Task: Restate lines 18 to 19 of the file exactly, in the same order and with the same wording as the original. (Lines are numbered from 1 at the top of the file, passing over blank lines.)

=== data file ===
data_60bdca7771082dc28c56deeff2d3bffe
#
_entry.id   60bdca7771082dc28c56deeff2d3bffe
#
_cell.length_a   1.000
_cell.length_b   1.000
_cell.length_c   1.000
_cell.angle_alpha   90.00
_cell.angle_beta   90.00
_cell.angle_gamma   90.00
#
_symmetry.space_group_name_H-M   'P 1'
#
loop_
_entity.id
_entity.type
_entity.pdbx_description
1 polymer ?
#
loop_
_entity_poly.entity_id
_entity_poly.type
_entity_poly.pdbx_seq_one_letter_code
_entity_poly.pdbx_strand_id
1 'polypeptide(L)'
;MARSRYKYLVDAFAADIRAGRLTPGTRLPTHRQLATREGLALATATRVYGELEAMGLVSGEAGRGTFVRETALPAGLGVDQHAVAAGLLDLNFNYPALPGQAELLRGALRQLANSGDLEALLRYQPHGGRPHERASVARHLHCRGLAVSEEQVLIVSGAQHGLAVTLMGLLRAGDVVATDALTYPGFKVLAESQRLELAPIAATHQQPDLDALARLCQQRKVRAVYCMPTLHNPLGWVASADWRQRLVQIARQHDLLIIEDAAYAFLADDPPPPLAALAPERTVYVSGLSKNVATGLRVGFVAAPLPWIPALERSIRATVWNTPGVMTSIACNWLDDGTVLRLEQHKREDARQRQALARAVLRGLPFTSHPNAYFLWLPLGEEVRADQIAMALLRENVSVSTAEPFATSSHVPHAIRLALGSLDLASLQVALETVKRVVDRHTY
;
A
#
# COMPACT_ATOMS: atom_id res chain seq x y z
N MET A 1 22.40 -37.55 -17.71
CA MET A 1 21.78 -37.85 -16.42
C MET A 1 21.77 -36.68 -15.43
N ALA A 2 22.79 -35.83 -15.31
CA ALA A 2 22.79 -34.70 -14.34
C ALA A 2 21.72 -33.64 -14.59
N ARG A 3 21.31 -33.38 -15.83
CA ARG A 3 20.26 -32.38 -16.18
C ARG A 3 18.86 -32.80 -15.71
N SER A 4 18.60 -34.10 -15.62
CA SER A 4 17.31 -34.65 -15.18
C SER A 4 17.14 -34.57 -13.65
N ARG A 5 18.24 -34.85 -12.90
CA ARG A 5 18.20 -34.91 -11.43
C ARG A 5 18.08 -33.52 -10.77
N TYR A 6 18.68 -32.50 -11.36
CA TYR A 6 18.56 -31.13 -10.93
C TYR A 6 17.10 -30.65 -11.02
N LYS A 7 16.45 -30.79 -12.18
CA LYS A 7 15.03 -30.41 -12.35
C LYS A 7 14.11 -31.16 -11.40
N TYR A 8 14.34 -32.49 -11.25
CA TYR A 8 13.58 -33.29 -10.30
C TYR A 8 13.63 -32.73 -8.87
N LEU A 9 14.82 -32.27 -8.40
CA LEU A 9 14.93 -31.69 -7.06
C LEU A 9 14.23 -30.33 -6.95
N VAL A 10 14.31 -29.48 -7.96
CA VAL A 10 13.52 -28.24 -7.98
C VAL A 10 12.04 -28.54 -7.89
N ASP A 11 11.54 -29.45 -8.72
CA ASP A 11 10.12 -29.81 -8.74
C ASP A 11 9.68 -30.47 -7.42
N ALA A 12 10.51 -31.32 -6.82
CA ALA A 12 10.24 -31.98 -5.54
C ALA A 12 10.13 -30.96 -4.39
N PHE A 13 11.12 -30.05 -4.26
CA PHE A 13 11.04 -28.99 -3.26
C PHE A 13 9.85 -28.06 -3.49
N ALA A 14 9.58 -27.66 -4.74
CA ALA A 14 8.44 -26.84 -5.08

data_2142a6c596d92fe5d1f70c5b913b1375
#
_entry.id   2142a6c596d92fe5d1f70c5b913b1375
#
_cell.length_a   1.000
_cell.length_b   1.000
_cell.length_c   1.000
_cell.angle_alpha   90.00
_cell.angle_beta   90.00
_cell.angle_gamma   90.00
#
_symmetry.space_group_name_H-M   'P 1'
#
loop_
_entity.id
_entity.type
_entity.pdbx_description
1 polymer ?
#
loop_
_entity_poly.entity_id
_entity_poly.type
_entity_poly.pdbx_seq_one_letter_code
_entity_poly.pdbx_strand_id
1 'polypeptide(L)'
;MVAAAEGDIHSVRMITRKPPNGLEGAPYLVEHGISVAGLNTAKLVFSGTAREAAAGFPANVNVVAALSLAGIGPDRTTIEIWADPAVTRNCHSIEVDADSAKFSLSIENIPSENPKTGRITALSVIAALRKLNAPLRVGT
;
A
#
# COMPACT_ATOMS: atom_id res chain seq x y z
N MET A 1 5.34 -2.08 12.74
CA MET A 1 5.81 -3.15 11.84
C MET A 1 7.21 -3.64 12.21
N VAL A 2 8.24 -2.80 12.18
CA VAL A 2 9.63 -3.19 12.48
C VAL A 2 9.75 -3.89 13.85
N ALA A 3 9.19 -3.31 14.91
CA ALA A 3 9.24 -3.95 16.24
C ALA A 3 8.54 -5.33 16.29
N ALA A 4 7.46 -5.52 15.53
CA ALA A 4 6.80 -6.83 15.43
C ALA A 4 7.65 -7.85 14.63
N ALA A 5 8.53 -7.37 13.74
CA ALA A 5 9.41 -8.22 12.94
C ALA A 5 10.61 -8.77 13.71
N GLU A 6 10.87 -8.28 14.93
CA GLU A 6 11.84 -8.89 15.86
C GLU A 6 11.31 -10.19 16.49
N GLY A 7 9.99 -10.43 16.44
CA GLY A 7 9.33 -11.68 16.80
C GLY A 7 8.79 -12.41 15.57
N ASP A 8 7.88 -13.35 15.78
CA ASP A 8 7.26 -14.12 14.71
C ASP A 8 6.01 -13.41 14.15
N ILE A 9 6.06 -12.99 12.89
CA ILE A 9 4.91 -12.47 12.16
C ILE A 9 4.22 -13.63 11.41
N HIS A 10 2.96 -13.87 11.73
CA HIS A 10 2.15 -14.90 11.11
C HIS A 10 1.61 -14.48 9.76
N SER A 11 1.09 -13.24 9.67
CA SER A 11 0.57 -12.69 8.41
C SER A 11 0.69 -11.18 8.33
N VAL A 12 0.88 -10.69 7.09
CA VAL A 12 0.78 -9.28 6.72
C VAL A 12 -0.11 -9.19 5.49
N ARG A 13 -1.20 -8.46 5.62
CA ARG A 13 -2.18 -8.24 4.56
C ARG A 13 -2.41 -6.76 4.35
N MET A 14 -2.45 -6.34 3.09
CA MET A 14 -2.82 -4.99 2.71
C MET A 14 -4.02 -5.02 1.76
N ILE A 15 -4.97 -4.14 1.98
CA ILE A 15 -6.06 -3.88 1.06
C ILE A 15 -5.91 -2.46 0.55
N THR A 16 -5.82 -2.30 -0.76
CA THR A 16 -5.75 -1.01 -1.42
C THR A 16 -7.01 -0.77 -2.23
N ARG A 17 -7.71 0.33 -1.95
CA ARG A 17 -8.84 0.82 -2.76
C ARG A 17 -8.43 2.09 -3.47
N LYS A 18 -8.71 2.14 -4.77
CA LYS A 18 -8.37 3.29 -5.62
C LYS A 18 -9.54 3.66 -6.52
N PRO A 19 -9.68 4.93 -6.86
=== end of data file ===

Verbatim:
1 polymer ?
#